New research sheds light on breast cancer prognosis for poorer women
16th February, 2010 @ 11.31 am
Researchers from the University of Dundee have established a link between deprivation and the p53 gene that explains why women from poorer backgrounds are less likely to survive breast cancer.
In a paper published in this month’s British Journal of Cancer, the Dundee team identifies - for the first time - that p53 mutation in breast cancer is associated with socio-economic deprivation, and that this helps account for the poorer prognosis for women from deprived communities.
Deprivation has long been known to play a role in the development of a wide range of diseases and to a higher risk of recurrence or death for patients diagnosed with a number of cancers, including breast cancer.
The reasons for survival rates differing between breast cancer sufferers from poorer areas and from more affluent areas - the deprivation gap - has never been fully understood. Initiating this study, Dr Lee Baker, of the Department of Surgery and Molecular Oncology, suggested examining the p53 gene as a candidate molecular marker that might account for these biological differences.
What the team found was that women from deprived backgrounds were more likely to experience a mutation of p53, and that this linked to higher relapse and mortality rates.
'There are two ways that p53 mutations can come about,' explained Dr Baker. 'One is as a result of genetic predisposition, and the other is as a result of lifestyle. Smoking, drinking, poor diet etc can lead to p53 mutations and are more common in women from lower socio-economic groups, who are also more likely to experience a recurrence of the disease and to die as a result of breast cancer.'
'This research makes a strong link between p53 and deprivation, and then between p53 mutation and recurrence and death. As a social issue, it shows that if we lift people up the deprivation scale then they will be less likely to have problems with their p53 gene, and go on to develop breast cancer.'
'In terms of science, it shows that successfully creating a treatment for p53 mutation will go a long way down the road to finding a cure for this form of breast cancer. Deprivation alone doesn’t cause breast cancer, but can affect prognosis when p53 is damaged as a result of lifestyle choices commonly associated with deprivation.'
p53 is a tumor suppressor protein that is involved in preventing cancer. In healthy humans, the p53 protein is continually produced and degraded in the cell but if the gene becomes damaged, or mutates, then tumor suppression is severely reduced.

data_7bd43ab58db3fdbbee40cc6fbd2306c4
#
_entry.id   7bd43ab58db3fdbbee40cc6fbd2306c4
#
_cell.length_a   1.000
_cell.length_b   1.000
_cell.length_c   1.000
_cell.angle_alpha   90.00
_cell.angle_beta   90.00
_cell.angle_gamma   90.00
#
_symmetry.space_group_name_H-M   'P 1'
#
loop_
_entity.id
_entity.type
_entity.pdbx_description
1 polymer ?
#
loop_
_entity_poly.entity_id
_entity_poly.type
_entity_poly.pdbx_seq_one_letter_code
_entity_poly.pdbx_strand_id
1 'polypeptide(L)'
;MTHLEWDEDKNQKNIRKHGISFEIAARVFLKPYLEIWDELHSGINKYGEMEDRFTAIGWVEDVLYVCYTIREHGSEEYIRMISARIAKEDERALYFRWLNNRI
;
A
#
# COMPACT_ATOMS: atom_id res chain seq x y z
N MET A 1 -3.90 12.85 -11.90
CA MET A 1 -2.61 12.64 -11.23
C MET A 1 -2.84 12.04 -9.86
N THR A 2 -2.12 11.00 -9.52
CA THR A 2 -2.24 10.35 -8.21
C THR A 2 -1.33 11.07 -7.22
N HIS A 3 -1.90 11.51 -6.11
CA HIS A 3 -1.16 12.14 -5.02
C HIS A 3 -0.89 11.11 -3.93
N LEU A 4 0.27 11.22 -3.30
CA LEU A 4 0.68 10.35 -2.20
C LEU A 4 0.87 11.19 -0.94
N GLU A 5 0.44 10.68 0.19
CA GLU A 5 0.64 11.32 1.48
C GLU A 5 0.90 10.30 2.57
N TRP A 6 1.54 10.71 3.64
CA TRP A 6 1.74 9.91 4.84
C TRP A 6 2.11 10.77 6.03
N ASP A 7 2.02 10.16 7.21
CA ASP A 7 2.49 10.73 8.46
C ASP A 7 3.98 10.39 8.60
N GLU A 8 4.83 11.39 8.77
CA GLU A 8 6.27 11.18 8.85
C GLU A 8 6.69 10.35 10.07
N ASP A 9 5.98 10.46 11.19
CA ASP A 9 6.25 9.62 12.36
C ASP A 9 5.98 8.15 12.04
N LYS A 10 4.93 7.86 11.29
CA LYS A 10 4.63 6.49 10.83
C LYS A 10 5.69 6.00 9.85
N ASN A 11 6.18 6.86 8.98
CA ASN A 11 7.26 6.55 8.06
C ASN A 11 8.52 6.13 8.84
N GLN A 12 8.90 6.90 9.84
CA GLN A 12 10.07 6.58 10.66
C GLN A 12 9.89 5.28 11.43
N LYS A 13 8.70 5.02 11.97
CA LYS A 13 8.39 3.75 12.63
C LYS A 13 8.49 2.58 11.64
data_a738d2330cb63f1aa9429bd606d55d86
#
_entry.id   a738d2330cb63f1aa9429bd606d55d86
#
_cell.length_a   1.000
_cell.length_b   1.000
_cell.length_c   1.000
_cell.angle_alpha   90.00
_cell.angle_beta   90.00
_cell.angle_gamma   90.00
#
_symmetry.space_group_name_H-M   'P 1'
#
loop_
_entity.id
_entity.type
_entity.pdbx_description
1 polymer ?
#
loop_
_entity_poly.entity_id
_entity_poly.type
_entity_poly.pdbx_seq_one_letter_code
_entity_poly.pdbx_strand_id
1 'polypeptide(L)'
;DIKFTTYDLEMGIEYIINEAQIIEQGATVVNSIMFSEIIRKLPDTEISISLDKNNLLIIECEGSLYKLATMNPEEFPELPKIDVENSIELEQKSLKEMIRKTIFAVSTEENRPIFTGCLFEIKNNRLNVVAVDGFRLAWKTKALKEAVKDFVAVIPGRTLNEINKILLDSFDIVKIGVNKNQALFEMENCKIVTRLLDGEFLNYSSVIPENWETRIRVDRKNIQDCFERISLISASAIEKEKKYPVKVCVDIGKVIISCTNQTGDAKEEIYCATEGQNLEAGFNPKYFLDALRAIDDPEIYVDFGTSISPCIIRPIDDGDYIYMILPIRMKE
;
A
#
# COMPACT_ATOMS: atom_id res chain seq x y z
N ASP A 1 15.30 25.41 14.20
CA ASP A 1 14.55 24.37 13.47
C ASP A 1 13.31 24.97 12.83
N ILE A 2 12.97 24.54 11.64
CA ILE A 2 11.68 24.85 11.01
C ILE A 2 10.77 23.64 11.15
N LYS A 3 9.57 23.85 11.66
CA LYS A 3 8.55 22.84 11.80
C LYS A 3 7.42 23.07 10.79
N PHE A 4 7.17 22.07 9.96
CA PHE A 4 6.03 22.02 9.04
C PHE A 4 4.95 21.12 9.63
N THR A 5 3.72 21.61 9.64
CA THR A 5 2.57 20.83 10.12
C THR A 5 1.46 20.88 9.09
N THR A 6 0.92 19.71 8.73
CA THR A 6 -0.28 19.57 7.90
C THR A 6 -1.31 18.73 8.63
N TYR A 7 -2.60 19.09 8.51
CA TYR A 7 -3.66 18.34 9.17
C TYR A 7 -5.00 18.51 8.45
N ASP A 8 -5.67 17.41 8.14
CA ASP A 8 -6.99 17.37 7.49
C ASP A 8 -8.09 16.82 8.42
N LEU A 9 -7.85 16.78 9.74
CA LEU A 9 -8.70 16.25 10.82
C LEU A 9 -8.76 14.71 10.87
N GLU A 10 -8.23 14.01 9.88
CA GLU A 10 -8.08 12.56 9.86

The survey looked at a total of 246 women who underwent treatment for breast cancer between 1997 and 2001. Examining frozen tissue, tests were carried out to determine p53 mutation status. Using the patients’ postcodes, a deprivation score was attributed to each, and examined against the outcome (full recovery, relapse, death etc).
What the team found was that patients in the lowest socio-economic group were significantly more likely to have a relapse and die compared to those in more affluent categories. They also demonstrated that the worse survival and shorter disease-free interval in breast cancer for the most deprived patients is associated with tumour p53 mutation.
The research combines the skill sets of several different disciplines and is an example of the unique combination of clinical data, statistical data and high quality molecular biology laboratory analyses that Dundee is developing. It also featured collaborative working between the University and Roche Diagnostics, a US-based diagnostic company, who developed for this study a novel technology to determine quickly and reliably p53 mutation in tumours.
Alastair Thompson, professor of Surgical Oncology at the University, explained the significance of the research.
'Although the data will in future need confirmation in additional studies, this paper suggests, for the first time, an underlying biology, based around the p53 gene, explaining why women with breast cancer from the most deprived backgrounds do worst in terms of survival,' he said.
'We would like to explore this further with collaborating colleagues in Europe. Our partners Roche Diagnostics produce a test that allows the detection of p53 mutations and that was particularly useful in this context.'
Professor Thompson expressed gratitude to all those who helped fund the study, including the patients, Breast Cancer Research Scotland and the Tayside Tissue Bank, which provided samples and was established with finance from Cancer Research UK and the Medical Research Council.